Despite the wintry weather, a number of area colleges and universities took their eco-friendly motoring technology skills to the track.
“It’s not too bad, a little rainy, but not too bad,” Daniel Barreto, a student at Alfred State, said. I’m just having fun out there,”
The event is geared towards sustainable transportation technology that allows students to get hands-on experience at a world-renowned track.
“Alfred State helps the event run, so a lot of our students are acting as tech inspectors, installing transponders, fueling cars, stuff like that, so we could keep the event running,” Jason Kellogg, Alfred State Senior Automotive Instructor and a Green Grand Prix board member, said.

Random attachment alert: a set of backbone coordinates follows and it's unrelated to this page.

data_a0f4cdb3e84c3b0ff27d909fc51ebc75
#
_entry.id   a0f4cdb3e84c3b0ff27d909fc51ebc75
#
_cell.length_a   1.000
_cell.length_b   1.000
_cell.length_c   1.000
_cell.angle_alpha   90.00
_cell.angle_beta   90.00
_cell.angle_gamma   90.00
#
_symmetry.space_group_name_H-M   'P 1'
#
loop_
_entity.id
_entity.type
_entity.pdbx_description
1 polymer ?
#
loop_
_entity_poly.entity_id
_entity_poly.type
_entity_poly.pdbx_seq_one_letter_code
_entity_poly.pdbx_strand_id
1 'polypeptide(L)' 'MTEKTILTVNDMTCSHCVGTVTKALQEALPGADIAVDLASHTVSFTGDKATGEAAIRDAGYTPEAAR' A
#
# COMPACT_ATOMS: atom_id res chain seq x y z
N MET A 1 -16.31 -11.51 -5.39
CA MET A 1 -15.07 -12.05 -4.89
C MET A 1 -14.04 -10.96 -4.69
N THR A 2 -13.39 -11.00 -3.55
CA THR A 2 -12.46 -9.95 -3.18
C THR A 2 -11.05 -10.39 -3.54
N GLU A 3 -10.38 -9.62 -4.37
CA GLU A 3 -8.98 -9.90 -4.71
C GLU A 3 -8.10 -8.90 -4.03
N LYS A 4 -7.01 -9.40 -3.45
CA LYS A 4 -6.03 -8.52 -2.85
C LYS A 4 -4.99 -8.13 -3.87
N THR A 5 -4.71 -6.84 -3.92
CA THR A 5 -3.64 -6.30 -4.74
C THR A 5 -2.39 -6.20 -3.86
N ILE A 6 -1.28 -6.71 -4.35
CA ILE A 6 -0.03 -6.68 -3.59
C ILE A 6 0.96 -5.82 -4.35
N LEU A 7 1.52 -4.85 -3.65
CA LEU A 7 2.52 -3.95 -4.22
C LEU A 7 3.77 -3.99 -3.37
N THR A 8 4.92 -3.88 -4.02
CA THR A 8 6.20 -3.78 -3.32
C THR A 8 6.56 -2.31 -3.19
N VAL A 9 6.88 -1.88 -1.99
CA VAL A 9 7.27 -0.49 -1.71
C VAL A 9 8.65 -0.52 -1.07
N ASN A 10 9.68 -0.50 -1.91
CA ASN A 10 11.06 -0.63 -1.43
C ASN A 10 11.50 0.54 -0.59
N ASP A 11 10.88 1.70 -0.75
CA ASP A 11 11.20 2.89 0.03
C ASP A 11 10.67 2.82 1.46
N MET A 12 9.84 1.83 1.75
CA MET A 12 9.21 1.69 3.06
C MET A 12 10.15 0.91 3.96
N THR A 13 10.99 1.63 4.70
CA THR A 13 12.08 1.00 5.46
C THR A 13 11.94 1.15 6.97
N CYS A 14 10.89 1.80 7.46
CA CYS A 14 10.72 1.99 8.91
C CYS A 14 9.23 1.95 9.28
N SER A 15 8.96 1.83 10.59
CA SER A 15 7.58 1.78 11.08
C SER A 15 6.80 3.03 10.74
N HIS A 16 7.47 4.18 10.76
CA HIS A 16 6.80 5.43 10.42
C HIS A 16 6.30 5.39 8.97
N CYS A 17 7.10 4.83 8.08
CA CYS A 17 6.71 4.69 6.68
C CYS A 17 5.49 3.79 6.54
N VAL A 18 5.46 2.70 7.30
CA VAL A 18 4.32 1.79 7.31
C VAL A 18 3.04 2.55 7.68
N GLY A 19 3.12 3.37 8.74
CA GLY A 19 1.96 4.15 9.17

Over the past 15 years, the Green Grand Prix has only expanded.
“I would say it’s bigger, it keeps growing, so yes this is the biggest,” Bob Gillepsie, Executive Director of the Green Grand Prix Corporation, said.
Nearly 50 teams of alternate-fueled vehicles and hybrids lapped the track at an average of 45 miles per hour.
“It’s a 99′ Honda Civic SiR, imported from Canada, B20 VTEC (Variable Valve Timing and Lift Electronic Control), something simple,” Barreto said about the car he drove.
Simple, but transformative.
“It’s a look towards the future and it gives auto tech students the opportunity to realize all the new careers that are going to be available for the changes that are now coming rapidly in personal transportation,” Gillepsie said.
They’re learning to re-frame the way we travel as we know it today, from gas-guzzling cars to a green grand “key” to a sustainable future.